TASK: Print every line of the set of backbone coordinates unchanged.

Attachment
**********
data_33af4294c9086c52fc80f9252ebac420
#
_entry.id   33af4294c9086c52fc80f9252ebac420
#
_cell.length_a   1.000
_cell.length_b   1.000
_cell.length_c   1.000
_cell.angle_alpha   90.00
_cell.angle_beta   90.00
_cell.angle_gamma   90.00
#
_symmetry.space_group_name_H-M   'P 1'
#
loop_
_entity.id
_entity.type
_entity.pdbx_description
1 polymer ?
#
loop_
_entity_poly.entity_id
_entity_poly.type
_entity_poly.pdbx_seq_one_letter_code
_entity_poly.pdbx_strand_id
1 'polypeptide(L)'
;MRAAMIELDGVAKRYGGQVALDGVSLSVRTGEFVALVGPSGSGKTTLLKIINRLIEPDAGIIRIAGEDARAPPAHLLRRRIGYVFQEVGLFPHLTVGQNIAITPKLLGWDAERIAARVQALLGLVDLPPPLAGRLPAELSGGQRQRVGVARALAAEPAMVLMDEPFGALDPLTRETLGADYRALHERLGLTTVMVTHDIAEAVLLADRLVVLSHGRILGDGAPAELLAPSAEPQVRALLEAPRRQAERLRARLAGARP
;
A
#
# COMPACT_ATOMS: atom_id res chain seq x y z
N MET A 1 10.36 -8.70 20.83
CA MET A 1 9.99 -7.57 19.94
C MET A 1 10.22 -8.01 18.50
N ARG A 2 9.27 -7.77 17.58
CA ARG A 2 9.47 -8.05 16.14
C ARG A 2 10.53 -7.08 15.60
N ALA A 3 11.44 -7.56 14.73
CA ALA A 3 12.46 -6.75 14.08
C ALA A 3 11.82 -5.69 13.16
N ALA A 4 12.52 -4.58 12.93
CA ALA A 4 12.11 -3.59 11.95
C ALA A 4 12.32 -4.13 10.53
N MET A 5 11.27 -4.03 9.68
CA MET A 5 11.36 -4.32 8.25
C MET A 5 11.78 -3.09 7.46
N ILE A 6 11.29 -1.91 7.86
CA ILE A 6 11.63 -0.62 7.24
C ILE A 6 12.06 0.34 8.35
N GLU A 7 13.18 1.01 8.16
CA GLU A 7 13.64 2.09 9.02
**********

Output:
data_33af4294c9086c52fc80f9252ebac420
#
_entry.id   33af4294c9086c52fc80f9252ebac420
#
_cell.length_a   1.000
_cell.length_b   1.000
_cell.length_c   1.000
_cell.angle_alpha   90.00
_cell.angle_beta   90.00
_cell.angle_gamma   90.00
#
_symmetry.space_group_name_H-M   'P 1'
#
loop_
_entity.id
_entity.type
_entity.pdbx_description
1 polymer ?
#
loop_
_entity_poly.entity_id
_entity_poly.type
_entity_poly.pdbx_seq_one_letter_code
_entity_poly.pdbx_strand_id
1 'polypeptide(L)'
;MRAAMIELDGVAKRYGGQVALDGVSLSVRTGEFVALVGPSGSGKTTLLKIINRLIEPDAGIIRIAGEDARAPPAHLLRRRIGYVFQEVGLFPHLTVGQNIAITPKLLGWDAERIAARVQALLGLVDLPPPLAGRLPAELSGGQRQRVGVARALAAEPAMVLMDEPFGALDPLTRETLGADYRALHERLGLTTVMVTHDIAEAVLLADRLVVLSHGRILGDGAPAELLAPSAEPQVRALLEAPRRQAERLRARLAGARP
;
A
#
# COMPACT_ATOMS: atom_id res chain seq x y z
N MET A 1 10.36 -8.70 20.83
CA MET A 1 9.99 -7.57 19.94
C MET A 1 10.22 -8.01 18.50
N ARG A 2 9.27 -7.77 17.58
CA ARG A 2 9.47 -8.05 16.14
C ARG A 2 10.53 -7.08 15.60
N ALA A 3 11.44 -7.56 14.73
CA ALA A 3 12.46 -6.75 14.08
C ALA A 3 11.82 -5.69 13.16
N ALA A 4 12.52 -4.58 12.93
CA ALA A 4 12.11 -3.59 11.95
C ALA A 4 12.32 -4.13 10.53
N MET A 5 11.27 -4.03 9.68
CA MET A 5 11.36 -4.32 8.25
C MET A 5 11.78 -3.09 7.46
N ILE A 6 11.29 -1.91 7.86
CA ILE A 6 11.63 -0.62 7.24
C ILE A 6 12.06 0.34 8.35
N GLU A 7 13.18 1.01 8.16
CA GLU A 7 13.64 2.09 9.02